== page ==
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Let $ (M, \omega) $ be a symplectic manifold. The de Rham class of $\omega$ induces a homomorphism $[\omega]: H_2(M) \to \mathbb{R}$, whose image $\Gamma_{\omega} \subseteq \mathbb{R}$ is called the group of periods of $\omega$. In the classical theory of prequantization one assumes that $\omega$ is integral, i.e. $\Gamma_{\omega} \subseteq \mathbb{Z}$. More generally, one can construct a prequantization principal $\mathbb{R} / \Gamma_\omega$ bundle if $\Gamma_\omega$ is a discrete subgroup of $\mathbb{R}$. The only other case is that the group of periods is dense.

Question: What are known examples of closed symplectic manifolds with a dense group of periods? Can one characterize such symplectic manifolds in a different way?

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  • $\begingroup$ do you mean $H_{2}(M)\to \mathbb{R}$? $\endgroup$ – Ali Taghavi Feb 7 '16 at 10:14
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The discrete subgroups of $\mathbb{R}$ are the groups $a\mathbb{Z}$ for $a\in\mathbb{R}$; the group of periods of $\omega$ is of this form if and only if some (real) multiple of $\omega $ is integral. Any projective manifold with $h^{1,1}>1$ gives a counter-example. Indeed the Kähler classes form an open convex cone in $H^{1,1}_{\mathbb{R}}$, and a general line $\mathbb{R}\omega $ of this cone does not meet the integral lattice, so the group of periods of $\omega$ is dense.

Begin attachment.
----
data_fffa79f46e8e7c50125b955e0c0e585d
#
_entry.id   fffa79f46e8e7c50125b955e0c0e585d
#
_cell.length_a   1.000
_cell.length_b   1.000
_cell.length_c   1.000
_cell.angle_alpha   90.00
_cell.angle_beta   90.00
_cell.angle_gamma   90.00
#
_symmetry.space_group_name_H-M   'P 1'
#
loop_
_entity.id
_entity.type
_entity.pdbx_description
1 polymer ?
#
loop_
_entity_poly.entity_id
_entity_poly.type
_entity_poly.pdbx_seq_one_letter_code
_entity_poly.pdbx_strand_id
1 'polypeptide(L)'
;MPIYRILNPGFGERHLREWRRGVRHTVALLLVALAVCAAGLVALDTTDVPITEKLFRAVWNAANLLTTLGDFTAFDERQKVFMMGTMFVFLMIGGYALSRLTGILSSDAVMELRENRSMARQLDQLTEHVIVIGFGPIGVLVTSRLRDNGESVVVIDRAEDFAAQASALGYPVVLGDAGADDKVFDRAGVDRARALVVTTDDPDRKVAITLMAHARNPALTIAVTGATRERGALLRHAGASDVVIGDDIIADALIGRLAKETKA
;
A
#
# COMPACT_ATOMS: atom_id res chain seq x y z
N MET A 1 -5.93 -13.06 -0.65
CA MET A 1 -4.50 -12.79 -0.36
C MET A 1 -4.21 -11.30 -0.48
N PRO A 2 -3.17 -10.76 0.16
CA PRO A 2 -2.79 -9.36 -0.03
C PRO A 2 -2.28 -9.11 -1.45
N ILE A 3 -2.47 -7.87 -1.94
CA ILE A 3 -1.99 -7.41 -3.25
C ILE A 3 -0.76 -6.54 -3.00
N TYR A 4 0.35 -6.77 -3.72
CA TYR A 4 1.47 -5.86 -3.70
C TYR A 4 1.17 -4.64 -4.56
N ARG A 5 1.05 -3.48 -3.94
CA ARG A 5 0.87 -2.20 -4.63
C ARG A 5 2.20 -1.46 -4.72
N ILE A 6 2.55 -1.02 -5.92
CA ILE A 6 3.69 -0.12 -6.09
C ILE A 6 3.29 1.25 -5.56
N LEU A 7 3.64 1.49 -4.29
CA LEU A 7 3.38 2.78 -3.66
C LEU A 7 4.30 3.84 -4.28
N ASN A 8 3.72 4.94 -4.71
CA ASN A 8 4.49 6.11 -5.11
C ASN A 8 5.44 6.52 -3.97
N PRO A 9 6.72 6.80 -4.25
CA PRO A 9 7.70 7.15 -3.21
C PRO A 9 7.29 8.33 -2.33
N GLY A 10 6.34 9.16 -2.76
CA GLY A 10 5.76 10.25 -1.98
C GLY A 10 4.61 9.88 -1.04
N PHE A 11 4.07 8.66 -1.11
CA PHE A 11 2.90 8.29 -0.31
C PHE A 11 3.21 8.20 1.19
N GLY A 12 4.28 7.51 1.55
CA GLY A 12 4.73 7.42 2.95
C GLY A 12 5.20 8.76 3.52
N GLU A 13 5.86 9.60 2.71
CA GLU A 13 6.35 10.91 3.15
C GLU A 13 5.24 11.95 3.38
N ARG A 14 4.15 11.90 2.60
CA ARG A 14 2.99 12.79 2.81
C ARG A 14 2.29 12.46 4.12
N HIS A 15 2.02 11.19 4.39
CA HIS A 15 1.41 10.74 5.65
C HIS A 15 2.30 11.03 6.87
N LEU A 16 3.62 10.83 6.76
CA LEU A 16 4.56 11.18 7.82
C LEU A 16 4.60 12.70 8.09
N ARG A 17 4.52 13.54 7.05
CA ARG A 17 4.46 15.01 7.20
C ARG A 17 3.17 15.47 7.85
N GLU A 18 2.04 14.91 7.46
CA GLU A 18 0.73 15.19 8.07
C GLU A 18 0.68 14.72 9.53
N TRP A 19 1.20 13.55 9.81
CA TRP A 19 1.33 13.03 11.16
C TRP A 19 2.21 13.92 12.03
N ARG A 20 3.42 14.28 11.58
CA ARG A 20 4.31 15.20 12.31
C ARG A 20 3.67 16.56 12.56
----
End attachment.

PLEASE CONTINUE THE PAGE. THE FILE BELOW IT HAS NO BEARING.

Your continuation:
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Let $(M,\omega)$ be any compact symplectic manifold. The space of symplectic forms is open in the space of closed $2$-forms $\Omega(M)$, let $Symp(M)$ be the set of symplectic forms on $M$, the map $Symp(M)\rightarrow H^2(M,R)$ which sends $\omega$ to its $[\omega]$ is open. So in any neighborhood of a non trivial integral form there exists a symplectic form whose group of period is dense.

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    $\begingroup$ Not if $b_2=1$ ... $\endgroup$ – abx Feb 7 '16 at 18:25
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One can also build many simple examples as follows: Take $(M,\omega)$ be a symplectic manifold whose group of periods is non-trivial, and then $M\times M$ equipped with $\omega\oplus\alpha \omega$ for some irrational number $\alpha$, has a dense group of periods.

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